Organizational Public Relations: A Political Perspective

By Christopher Spicer | Go to book overview

CHAPTER 2 Organizational Arrogance and the Public Relations Function

In their book, In Search of Excellence: Lessons from America's BestRun Companies, Peters and Waterman ( 1982) identified 43 excellent companies and organizations to study. Their purpose in examining these excellent companies was to better understand what organizational and human characteristics led to organizational success. To be considered "excellent," a company had to (a) be considered excellent by an informed group of observers (analysts, academicians, industry insiders), (b) be in the top half of its industry on four of six quantitative measures of profitability over a 20-year period, and (c) be regarded as having achieved a 20-year record of innovation by industry experts.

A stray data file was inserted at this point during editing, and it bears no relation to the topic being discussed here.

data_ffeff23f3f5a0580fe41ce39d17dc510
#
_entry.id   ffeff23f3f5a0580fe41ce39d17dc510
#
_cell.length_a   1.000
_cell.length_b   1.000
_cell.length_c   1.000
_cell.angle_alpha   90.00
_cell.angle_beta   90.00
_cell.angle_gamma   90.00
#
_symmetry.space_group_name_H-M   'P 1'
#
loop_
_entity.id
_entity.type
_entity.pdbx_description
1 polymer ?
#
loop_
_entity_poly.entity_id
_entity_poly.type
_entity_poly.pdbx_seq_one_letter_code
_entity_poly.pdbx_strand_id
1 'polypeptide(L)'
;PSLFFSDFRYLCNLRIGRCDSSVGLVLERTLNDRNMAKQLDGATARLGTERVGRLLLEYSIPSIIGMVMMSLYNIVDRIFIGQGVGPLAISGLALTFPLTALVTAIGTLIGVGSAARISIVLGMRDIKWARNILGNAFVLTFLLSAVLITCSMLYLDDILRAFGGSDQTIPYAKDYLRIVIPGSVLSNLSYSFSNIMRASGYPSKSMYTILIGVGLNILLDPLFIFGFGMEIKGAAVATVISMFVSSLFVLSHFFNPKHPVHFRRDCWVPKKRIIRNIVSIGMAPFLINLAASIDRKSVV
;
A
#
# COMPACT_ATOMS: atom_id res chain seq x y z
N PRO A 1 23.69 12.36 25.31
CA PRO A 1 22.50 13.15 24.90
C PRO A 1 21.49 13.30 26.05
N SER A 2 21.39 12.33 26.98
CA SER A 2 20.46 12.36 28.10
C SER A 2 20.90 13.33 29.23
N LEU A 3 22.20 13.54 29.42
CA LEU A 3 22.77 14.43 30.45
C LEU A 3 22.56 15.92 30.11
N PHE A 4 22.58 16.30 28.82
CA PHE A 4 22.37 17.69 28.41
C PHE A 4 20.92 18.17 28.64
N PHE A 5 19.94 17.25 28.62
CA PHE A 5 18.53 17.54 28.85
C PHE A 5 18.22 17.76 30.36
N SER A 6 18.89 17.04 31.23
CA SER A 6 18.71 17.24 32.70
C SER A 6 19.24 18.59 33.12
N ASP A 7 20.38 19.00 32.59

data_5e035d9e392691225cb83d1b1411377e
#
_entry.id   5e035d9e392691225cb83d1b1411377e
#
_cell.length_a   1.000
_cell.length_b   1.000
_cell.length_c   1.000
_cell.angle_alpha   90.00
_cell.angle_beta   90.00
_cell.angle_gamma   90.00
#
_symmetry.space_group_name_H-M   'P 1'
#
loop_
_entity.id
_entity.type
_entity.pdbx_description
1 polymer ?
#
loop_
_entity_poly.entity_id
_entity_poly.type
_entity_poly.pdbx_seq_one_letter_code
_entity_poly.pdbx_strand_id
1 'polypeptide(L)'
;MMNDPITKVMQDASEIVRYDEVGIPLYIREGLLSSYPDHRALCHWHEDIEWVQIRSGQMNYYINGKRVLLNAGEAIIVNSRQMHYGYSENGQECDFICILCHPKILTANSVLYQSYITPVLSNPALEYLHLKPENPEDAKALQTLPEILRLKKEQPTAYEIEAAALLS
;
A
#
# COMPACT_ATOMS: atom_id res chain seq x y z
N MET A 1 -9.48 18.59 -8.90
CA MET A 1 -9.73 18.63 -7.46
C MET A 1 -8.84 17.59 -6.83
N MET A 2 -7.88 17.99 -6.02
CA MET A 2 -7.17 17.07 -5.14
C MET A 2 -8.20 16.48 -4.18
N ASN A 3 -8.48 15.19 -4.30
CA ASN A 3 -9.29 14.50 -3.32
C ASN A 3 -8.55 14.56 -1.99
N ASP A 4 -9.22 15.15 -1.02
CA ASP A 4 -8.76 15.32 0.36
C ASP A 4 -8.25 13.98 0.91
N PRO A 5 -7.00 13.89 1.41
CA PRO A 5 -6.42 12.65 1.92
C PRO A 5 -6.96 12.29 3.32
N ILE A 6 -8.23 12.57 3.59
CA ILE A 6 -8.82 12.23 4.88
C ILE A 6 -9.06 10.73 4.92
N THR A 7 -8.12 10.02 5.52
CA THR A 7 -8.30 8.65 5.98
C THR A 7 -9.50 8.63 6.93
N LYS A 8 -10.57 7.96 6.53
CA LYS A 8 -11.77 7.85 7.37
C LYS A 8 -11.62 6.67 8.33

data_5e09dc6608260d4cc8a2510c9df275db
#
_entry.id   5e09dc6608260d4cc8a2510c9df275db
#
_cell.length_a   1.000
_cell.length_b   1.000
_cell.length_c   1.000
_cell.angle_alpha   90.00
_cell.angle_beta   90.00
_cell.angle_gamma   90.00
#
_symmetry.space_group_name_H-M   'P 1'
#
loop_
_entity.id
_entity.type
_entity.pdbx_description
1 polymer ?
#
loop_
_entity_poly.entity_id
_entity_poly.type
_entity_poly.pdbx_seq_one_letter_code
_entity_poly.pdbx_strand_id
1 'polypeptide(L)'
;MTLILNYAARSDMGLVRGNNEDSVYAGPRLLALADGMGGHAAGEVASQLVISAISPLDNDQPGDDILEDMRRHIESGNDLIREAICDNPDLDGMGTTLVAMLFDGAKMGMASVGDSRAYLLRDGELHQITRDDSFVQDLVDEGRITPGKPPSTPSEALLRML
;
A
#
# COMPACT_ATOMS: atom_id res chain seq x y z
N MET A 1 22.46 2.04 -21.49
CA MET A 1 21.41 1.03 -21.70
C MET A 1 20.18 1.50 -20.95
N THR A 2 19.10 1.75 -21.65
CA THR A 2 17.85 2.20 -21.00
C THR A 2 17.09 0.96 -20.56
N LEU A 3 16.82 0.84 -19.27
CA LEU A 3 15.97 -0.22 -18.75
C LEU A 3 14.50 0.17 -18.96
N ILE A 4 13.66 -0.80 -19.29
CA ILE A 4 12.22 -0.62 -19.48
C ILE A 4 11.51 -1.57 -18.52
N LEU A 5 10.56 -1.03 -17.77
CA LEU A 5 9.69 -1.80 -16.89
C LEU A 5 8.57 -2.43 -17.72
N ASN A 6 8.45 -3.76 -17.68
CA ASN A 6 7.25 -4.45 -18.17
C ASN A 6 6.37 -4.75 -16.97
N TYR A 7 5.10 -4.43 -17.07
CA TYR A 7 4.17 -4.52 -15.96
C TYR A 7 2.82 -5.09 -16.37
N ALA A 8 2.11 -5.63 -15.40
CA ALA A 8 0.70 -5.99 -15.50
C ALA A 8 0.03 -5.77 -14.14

One of the companies Peters and Waterman designated as "excellent" was International Business Machines (IBM). Peters and Waterman thought so highly of IBM, especially of its commitment to customer service, that "Big Blue" was continually used as an exemplar for success. The following quotes from Peters and Waterman ( 1982) are typical:

Take IBM, for example. It is hardly far behind the times, but most observers will agree that it hasn't been a technology leader for decades. Its dominance rests on its commitment to service. (p. 137)

While people are in this position (assistant to the company's top officers), they spend their entire, typical three-year stint doing only one thing -- answering every customer complaint within twenty-four hours. (p. 159, italics in original)

To make sure it is in touch, IBM measures internal and external customer satisfaction on a monthly basis. (p. 161)

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